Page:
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Far Rockaway

MTA Will Extend $5 City Ticket To Far Rockaway LIRR Riders This Summer

The Far Rockaway delegation (from left: City Council Member Joann Ariola, Assembly Member Stacey Pheffer Amato, State Senator James Sanders, Jr., Assembly Member Khaleel Anderson, City Council Member Selvena Brooks-Powers and Queens Borough President Donovan Richards) is all smiles thanks to a new fare discount on the LIRR. Photo: Dave Colon

They can hitch a ride from Rockaway Beach.

A bevy of elected officials announced on Thursday that the MTA had agreed to finally expand its discount intracity commuter rail fare to Far Rockaway, a $5 fare known as the City Ticket, a long-sought missing link in the city's transit network.

"Two words that we're addressing today: transit equity," said Queens Borough President Donovan Richards, who previously represented Far Rockaway in the City Council.

The City Ticket allows someone riding a LIRR or Metro-North train inside the city limits to get a $5 ride during off-peak and weekend hours. Both commuter rail roads run through parts of the city in Queens or the Bronx that are far from the subway, but cost significantly more than a subway ride for residents of those areas before the CityTicket was introduced in 2004.

State Sen. James Sanders, Jr. noted that when the City Ticket was introduced in 2004, the agency left Far Rockaway out of it, and that it took the combined weight of all of the peninsula's political representation to finally bring the deal to the neighborhood. Sanders himself had been asking the MTA to extend the discount to Far Rockaway residents since he was a City Council member in 2012 and the ticket only cost $3.75.

Bringing Far Rockaway under the City Ticket umbrella was especially important after Gov. Hochul and Mayor Adams endorsed the idea of a 24/7 City Ticket in their blueprint for a fabulous new New York City. Hochul said in her State of the State briefing book this year that the peak hour City Ticket would be available "at a slight premium," but Thursday's announcement ensured that the discount didn't go through any more changes without including Far Rockaway.

"We had the City Ticket, and [the MTA] forgot that the Rockaways were in the city," Sanders said at the Far Rockaway stop on Thursday. "But we are blessed that after several years, everybody that you see up here, fought on this issue, so we're claiming it all together."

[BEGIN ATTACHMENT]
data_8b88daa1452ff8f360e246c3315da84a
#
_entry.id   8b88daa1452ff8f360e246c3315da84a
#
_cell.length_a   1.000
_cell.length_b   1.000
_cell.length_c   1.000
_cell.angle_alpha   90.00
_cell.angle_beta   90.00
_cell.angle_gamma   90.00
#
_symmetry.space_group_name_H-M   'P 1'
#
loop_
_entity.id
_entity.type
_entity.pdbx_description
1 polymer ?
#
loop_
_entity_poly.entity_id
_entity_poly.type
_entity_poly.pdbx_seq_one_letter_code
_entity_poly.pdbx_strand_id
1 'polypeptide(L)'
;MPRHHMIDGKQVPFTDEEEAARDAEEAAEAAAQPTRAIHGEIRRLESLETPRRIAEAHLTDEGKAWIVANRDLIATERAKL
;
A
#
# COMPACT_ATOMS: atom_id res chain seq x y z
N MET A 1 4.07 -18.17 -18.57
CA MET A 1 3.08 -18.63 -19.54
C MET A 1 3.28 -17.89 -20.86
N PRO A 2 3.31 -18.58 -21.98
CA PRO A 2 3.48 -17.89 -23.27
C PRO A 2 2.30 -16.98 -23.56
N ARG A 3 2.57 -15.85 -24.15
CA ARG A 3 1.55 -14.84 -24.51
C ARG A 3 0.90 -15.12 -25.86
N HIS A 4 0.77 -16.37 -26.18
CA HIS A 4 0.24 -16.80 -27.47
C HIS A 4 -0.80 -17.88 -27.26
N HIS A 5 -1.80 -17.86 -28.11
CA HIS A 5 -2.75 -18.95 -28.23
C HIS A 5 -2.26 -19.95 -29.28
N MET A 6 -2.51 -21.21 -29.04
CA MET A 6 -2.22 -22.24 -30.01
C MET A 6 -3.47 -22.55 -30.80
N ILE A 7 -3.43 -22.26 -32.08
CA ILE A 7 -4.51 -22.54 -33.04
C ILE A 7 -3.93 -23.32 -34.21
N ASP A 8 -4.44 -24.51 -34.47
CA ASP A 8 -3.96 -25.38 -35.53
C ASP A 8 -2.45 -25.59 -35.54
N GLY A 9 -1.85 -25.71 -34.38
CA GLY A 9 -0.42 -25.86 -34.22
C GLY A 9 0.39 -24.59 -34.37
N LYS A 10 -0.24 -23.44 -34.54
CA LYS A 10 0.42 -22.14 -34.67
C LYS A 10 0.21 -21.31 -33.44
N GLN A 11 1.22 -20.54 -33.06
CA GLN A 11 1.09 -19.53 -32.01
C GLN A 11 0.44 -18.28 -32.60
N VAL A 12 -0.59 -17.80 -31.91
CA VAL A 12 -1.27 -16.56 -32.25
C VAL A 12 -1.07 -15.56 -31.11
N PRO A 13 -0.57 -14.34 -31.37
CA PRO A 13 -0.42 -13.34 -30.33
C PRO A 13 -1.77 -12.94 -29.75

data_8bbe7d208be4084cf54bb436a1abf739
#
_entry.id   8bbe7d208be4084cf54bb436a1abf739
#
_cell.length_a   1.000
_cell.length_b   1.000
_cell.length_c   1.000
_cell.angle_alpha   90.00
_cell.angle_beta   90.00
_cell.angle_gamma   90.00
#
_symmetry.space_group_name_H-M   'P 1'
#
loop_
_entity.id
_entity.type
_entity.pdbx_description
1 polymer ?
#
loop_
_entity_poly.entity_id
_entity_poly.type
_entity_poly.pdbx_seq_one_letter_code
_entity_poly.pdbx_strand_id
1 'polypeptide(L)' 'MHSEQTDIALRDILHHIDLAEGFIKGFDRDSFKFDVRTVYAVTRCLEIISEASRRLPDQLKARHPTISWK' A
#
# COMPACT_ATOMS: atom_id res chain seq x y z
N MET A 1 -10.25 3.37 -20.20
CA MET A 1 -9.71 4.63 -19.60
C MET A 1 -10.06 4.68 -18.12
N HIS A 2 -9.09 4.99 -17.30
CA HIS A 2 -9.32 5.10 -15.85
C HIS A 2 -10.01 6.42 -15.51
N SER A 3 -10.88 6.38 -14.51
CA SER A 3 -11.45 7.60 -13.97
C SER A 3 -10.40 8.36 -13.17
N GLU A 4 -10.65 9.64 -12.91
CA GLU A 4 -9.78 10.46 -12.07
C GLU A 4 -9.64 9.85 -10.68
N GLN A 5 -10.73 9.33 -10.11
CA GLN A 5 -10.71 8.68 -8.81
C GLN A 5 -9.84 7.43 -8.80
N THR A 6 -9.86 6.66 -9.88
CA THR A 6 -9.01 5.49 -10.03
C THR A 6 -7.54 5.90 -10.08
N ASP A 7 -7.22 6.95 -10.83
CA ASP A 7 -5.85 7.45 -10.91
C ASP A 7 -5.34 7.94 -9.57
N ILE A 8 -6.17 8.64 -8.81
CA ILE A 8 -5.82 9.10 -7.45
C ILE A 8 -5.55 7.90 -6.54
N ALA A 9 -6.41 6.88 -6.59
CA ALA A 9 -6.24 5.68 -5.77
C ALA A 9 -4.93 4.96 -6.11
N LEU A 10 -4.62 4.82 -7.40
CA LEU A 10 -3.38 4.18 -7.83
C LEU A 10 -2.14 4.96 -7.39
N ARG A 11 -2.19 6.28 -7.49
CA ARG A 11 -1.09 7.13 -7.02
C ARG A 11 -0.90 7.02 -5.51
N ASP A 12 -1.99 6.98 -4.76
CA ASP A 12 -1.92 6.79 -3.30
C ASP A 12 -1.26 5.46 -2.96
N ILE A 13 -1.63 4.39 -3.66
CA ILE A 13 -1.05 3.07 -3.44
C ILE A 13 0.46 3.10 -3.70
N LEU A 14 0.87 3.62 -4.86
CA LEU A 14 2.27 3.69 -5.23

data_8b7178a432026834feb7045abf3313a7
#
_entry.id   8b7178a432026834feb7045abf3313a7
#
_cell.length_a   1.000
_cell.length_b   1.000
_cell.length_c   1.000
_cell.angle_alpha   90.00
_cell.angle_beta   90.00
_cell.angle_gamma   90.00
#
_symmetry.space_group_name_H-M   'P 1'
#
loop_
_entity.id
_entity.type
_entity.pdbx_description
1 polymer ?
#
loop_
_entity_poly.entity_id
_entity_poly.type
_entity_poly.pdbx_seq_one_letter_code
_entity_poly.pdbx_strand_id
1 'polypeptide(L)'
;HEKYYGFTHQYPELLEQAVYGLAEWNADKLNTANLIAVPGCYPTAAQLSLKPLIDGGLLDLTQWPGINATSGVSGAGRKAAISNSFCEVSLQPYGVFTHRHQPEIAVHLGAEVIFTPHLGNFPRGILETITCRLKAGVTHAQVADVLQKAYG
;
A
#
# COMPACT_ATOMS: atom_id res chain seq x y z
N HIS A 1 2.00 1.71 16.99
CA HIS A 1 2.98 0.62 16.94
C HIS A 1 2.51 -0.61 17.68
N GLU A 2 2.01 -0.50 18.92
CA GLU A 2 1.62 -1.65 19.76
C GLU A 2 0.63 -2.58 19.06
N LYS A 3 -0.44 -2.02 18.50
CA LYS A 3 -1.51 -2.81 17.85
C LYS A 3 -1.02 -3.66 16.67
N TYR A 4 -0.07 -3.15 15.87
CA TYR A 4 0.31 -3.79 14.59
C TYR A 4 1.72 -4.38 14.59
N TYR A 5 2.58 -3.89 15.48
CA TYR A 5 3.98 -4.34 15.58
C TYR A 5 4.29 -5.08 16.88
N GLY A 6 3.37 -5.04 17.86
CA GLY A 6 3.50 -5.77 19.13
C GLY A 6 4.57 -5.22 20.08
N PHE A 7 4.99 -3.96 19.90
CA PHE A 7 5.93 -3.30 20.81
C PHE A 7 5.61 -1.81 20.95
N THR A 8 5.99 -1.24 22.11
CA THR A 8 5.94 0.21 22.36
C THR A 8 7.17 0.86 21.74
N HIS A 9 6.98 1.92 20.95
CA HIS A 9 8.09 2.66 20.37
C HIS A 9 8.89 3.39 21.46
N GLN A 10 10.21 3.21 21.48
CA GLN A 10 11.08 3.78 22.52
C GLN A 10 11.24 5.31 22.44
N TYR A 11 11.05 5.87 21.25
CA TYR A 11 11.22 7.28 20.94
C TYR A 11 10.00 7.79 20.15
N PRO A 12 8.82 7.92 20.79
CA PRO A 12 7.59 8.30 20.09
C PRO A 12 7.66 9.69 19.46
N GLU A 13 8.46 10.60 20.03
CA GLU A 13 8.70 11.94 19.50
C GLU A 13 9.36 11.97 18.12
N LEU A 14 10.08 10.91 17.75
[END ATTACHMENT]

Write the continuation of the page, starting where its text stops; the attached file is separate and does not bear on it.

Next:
The MTA has previously said that because Far Rockaway is the only LIRR station that took riders into Nassau County before turning back into the city, letting people use the City Ticket to go to or from the station would allow suburban riders to get a cheaper fare at stops between Jamaica and Rockaway.

"LIRR intends to implement this pilot concept as part of the upcoming fare and toll change proceedings in Summer 2023," said MTA spokesperson Kayla Shults. "Folding Far Rockaway into the City Ticket promotions will allow MTA to continue supporting mobility, employment, and equity in the region, and we embrace the opportunity to do so."

Sanders said on Thursday that the agency solved its holdup by only allowing people to buy a physical Far Rockaway City Ticket from a ticket vending machine at the Far Rockaway LIRR stop. Customers buying tickets using the TrainTime app will only be able to do so in the area of the Far Rockaway station according to Assembly Member Khaleel Anderson. That policy will prevent people heading to Far Rockaway from using the $5 fare unless they buy a return ticket when they leave the station, which Richards and other elected officials at the press conference vowed to fix in the future.

Anderson mentioned the importance of including the Rockaways in the program as the governor expanded it, and also said that there was a clear need for the discount ticket because Comptroller Tom DiNapoli previously found that Rockaway residents had the longest commute times in the entire city at 50 minutes on average. A ride to Penn Station can take 53 minutes on a rush-hour LIRR train from Far Rockaway, while the much-cheaper A train from Far Rockaway can take one hour and eight minutes.

"This is huge because the Rockaways has the longest commute times in the city," he said, suggesting that transit users will switch to the faster and now reasonably priced LIRR. "This train will cut that commute time, and now more people can access it."

With the last LIRR station included in the  City Ticket, advocates and elected officials are still pushing the MTA to add the station to the Atlantic Ticket deal, which allows commuter rail riders in southeast Queens and Brooklyn to get a $60 weekly ticket that also includes a weekly unlimited MetroCard. As of May 2022 the MTA was selling 723 weekly Atlantic Tickets, which cannot be purchased on the TrainTime app and have to be bought at a physical ticket machine, per week.

"The MTA should continue looking at expanding the discounted ticket program for in-city railroad commuters, and to make it easier for commuters to transfer freely from the Long Island Rail Road to the subway or bus," said City Council Member Selvena Brooks-Powers.

The expansion, and Brooks-Powers's calls for more, was music to the ears of long time commuter rail discount advocates.

"This is a really important step for equity for anybody who lives in Far Rockaway and can now get the same benefits from the CityTicket as other people who live in the five boroughs do," said Lisa Daglian, the executive director of the Permanent Citizens Advisory Committee to the MTA, who's urged the MTA to expand the Atlantic Ticket beyond its current state as a pilot.

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